MALI: Why is malnutrition still 'not a priority'?
Mali is among the worst places to be born in the world
BAMAKO, 14 May 2007 (IRIN) - Despite producing agricultural surpluses, Mali’s malnutrition rates remain high. Analysts say that to focus only on food production is to ignore the multiple causes of short- and long-term malnutrition in the country and a broader approach from the government is needed.
"The government still does not speak about malnutrition in its programming documents and plans for development," said Moise Bello, programme officer for the World Food Programme (WFP).
He said there have been several unsuccessful lobbying attempts to get nutrition included in the national poverty reduction plans. But, he added, "For the moment, malnutrition is not considered a priority. Neither are there many aid agencies funded to fight malnutrition here."
Failure by some national and international officials to de-link food production and malnutrition when analysing the region's needs is widely seen as one of the key causes
of more, rather than less, children dying in West and Central Africa every year, despite decades of food aid and poverty reduction programmes.
Malnutrition is the direct result of too few calories, lack of micronutrients in food, or inadequate food uptake by the body, for instance during diarrhoeal and respiratory diseases, malaria and epidemics such as meningitis. It is directly or indirectly the cause of over 50 percent of the deaths of children under five that occur in Mali every year, according to the UN children's agency (UNICEF).
According to the same statistics, in most areas of Mali between 6 and 17 percent of children suffer from acute malnutrition - the level at which irreparable mental impairment and physical stunting can set in - and between 23 and 40 percent have chronic malnutrition. More than one in four Malian children dies before turning five.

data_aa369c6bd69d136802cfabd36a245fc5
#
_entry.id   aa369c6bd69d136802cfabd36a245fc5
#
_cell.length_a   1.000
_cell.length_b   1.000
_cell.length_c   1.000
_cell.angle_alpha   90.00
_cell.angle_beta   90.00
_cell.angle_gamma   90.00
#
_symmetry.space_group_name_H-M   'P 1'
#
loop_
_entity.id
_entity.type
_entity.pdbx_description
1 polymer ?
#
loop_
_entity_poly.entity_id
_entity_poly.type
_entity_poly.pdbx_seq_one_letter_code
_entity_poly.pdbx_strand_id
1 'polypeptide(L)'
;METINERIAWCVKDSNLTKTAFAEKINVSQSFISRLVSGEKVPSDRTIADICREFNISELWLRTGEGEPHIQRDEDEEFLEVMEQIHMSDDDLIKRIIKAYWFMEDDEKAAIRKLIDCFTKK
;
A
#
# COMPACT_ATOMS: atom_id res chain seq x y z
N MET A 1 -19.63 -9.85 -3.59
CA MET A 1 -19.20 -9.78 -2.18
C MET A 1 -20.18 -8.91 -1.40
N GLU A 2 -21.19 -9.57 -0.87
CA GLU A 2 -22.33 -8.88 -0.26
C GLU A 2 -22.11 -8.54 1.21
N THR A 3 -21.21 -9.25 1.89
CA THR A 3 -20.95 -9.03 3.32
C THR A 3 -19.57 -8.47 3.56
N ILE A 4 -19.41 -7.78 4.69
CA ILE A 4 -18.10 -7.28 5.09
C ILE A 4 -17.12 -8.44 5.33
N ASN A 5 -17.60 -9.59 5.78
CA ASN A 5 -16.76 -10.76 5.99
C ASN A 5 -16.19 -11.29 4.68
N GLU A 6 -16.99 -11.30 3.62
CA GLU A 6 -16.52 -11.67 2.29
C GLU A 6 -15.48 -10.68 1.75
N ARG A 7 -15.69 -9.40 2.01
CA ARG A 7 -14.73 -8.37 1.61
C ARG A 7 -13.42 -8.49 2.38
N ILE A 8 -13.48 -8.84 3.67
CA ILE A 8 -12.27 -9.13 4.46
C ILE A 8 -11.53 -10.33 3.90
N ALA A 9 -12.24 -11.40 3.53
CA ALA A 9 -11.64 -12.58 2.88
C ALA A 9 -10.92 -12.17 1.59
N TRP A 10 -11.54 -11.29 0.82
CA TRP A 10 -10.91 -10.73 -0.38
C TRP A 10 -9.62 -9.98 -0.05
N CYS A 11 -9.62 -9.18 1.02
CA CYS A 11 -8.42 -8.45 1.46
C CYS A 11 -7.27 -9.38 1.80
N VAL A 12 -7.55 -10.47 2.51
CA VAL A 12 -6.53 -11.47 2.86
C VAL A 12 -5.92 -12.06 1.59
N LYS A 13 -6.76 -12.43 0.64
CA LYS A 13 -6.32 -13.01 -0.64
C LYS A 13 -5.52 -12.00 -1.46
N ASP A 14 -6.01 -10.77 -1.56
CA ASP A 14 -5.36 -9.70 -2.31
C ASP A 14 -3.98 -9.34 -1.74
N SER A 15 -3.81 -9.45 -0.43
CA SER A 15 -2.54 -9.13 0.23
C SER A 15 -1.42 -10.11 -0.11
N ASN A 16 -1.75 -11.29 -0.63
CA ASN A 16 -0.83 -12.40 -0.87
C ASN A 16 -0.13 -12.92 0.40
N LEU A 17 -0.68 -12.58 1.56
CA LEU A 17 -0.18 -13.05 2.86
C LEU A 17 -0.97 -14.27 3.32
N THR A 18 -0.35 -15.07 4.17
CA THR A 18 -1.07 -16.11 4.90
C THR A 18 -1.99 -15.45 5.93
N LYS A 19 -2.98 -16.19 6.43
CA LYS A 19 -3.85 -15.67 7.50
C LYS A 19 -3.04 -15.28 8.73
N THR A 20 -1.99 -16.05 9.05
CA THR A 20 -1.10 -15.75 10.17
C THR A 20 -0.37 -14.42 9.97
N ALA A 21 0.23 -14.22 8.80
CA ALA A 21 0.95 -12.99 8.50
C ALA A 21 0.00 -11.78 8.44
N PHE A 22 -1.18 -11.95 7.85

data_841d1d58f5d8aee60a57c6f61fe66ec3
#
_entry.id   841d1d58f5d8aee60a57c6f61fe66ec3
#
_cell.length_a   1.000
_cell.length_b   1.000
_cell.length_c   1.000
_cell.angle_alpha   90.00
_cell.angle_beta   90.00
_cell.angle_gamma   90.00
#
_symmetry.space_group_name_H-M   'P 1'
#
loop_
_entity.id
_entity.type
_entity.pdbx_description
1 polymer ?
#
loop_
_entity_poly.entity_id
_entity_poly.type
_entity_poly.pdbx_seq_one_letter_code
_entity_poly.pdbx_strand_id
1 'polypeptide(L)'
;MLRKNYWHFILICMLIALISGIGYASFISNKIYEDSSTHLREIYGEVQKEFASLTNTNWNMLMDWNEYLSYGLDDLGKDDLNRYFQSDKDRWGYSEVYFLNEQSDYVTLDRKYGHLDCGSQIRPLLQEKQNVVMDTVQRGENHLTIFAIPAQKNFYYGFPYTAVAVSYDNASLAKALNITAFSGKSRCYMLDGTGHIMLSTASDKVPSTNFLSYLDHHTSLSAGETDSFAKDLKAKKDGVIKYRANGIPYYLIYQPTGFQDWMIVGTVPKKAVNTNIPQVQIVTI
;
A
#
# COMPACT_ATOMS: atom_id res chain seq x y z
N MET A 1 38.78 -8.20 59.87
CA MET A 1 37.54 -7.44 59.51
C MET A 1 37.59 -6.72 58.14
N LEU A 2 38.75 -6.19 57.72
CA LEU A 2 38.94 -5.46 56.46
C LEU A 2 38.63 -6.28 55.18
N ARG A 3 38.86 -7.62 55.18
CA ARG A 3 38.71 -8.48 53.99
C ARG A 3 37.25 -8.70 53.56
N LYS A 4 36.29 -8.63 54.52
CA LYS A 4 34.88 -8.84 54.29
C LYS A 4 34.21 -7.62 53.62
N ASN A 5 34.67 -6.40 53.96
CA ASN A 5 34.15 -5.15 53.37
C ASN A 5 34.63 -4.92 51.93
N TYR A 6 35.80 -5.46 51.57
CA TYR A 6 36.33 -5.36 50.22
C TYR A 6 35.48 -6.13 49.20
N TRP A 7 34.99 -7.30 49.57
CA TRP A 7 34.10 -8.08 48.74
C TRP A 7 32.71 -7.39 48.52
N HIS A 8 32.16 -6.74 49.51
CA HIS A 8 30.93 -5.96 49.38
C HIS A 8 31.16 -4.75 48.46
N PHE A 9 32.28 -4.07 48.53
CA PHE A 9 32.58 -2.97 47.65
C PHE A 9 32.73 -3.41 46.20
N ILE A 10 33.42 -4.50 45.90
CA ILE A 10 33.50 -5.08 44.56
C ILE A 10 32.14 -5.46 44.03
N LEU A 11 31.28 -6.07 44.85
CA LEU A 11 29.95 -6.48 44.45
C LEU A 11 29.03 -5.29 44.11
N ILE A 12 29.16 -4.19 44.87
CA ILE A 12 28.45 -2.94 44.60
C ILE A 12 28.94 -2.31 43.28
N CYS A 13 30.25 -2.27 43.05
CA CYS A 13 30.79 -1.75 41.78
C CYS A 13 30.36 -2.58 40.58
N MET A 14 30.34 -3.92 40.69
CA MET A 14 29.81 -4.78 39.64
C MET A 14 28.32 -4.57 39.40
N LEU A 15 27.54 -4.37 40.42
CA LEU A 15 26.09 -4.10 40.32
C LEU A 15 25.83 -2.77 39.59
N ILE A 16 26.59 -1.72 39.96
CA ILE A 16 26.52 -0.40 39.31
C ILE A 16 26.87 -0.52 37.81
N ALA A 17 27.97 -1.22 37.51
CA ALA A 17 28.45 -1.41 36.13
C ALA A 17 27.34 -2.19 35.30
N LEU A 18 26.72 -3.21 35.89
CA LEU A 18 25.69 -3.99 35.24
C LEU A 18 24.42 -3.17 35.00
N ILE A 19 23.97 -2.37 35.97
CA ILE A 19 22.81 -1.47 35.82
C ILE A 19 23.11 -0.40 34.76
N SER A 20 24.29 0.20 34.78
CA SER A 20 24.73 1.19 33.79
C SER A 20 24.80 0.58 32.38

Two years of relatively good harvests mean Mali has a surplus of its basic food products: rice and cereals. Mali's food security commissioner, Lansry Nana Yaya Haidara, told IRIN earlier this week that the government would not be giving free handouts of food this year because of the good harvests, a decision WFP says is correct because food handouts would disrupt markets.
Instead, people will be expected to rely on their own household stocks, or if they run out, to purchase from one of the 700 subsidised ‘cereal banks’ that have been set up in every commune of the country.
"There is no kind of crisis here this year because for the second year running we have a surplus," Haidara said, adding that improving people's access to food "was the main problem we faced".
The question remains what more will be done to tackle the country’s serious structural problems.
Deaths resulting from malnutrition do not correlate to years of good or bad harvests, because dealing with it requires a broad range of responses ranging from educating people to diversify their diets and maintain better hygiene to avoid illness, and breastfeed, which gives infants far more nutrients than most foods, to improving health facilities and vaccinations.
"This is a serious malnutrition problem in Mali and it is because of structural problems," said Patricia Hoorelbeke, head of the Action Against Hunger nongovernmental organisation in Mali.